Fourteen-year-old Casey Quinn dances wherever she goes. It's 1959 and Casey's South Carolina family is too poor to pay for lessons or ballet shoes, but she has the confidence to believe she can make it someday. Her defiant voice reaches us directly as she tells her own story of ambition to be a ballet dancer, hatred of rival Ann-Lee (who can afford lessons), and her struggle to buy a bus ticket to New York for auditions at the School of American Ballet. Illusions are shattered when Casey sees the horde of young aspiring ballerinas at the school, but miraculously, Mr. Balanchine spots her natural talent and sends her on to a different teacher called Miss Martha. Of course, Ann-Lee is accepted into the ballet school, but Casey impresses the modern dancer, who offers her a scholarship as well. Rubin's picture of Martha Graham shows her as a brilliant, but neurotic, aging woman who fears she will have to stop dancing. Casey's triumph as a dancer in the company comes much too quickly to be believable, while her unrelenting hatred of Ann-Lee, a hard working and talented girl, becomes tiring after a while, though it's softened by Casey's love for her mother and grandmother and her joy at finding a true friend in the city. We don't see much of New York of the fifties, a truly magical place (though winters then weren't quite like Antarctica), but the atmosphere of studio and performance does suggest the hard work and struggle. While the tale is predictable, it is told with an intensity that can entrance girls who love dance and will be rooting for Casey to succeed. Those who want to know more about Miss Martha will devour Newbery-medalist Russell Freedman's Martha Graham: A Dancer's Life (Clarion, 1998). Reviewer: Barbara L. Talcroft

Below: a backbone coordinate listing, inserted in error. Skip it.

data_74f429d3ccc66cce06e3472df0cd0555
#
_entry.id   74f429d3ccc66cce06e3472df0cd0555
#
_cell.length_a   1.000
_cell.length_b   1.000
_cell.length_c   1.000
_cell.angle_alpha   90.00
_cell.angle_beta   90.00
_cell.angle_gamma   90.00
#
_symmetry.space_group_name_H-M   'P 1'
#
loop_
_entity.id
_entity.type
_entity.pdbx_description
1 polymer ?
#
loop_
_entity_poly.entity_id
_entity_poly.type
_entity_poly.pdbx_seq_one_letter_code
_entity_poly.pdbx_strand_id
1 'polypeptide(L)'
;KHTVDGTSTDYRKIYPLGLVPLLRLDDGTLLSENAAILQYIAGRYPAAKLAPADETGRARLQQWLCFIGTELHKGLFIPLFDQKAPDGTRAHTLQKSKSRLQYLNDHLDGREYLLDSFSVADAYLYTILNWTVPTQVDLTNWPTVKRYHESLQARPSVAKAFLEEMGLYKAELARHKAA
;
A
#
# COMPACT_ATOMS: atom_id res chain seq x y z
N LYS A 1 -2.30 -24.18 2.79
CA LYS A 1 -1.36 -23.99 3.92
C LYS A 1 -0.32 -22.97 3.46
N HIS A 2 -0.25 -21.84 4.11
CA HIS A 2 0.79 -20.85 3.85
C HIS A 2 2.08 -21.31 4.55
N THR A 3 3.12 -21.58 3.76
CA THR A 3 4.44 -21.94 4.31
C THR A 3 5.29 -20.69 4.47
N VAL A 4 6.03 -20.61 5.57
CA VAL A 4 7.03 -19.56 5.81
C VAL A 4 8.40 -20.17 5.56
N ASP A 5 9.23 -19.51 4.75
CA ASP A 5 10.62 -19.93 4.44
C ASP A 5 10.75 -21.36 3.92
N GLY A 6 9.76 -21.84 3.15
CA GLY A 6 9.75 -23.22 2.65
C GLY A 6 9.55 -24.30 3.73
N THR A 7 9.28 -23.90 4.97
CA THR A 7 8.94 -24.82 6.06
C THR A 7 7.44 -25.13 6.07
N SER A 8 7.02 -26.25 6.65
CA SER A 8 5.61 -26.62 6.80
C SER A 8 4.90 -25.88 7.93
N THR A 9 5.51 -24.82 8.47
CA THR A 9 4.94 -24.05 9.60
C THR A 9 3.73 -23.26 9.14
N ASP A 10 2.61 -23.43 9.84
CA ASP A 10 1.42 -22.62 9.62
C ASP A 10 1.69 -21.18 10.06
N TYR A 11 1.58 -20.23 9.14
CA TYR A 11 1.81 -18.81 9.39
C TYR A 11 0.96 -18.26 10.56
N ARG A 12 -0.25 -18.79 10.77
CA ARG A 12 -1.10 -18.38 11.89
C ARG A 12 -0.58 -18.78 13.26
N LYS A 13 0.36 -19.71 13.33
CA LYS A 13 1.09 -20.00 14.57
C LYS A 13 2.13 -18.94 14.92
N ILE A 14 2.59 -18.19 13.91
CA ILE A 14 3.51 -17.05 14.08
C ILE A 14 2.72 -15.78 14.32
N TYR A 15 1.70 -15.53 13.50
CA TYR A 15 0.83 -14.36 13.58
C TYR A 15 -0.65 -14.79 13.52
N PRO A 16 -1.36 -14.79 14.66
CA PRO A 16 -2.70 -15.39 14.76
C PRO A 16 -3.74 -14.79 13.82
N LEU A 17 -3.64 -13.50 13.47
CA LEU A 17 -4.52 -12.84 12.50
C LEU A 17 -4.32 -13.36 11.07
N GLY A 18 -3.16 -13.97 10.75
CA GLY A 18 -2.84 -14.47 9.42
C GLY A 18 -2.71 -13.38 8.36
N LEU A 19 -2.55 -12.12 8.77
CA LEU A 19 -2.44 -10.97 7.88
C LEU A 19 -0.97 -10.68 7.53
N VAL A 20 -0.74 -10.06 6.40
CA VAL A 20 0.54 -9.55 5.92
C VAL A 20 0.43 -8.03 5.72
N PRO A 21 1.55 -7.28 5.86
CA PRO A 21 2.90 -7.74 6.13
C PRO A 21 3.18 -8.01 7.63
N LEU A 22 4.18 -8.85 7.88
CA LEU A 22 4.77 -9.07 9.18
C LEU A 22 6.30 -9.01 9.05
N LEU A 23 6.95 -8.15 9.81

School Library Journal
Gr 6�9—In this novel set in the ballet and modern dance world of 1959, hardworking, penniless Casey Quinn journeys from South Carolina to New York City to realize her dreams. The teen uses a wonderfully active voice in tune with her physical nature in her present-tense narrative, e.g., "My stomach quivers like a raw egg." Casey's stubborn can-do personality is nicely enhanced by interactions with multidimensional side characters, such as her selfless good cook of a grandma and a snobby, rich peer. Casey faces grief, loss, and many other tribulations, but she overcomes these obstacles, has some really good luck, ingratiates herself with the right people, and ultimately earns a role in a performance with the Martha Graham Company. At first glance the historical details appear suitably contextualized, although in romanticizing the era the author omits historical accuracy on a great many fronts: e.g., the famously curt George Balanchine is depicted as kind and the School of American Ballet inhabits a grandiose building rather than the plain building it actually occupied in 1959. Nonetheless, many collections will welcome this spunky '50s heroine and her introduction to the world of modern dance.—Rhona Campbell, Georgetown Day School, Washington, DC

Product Details

ISBN-13:
9780545393782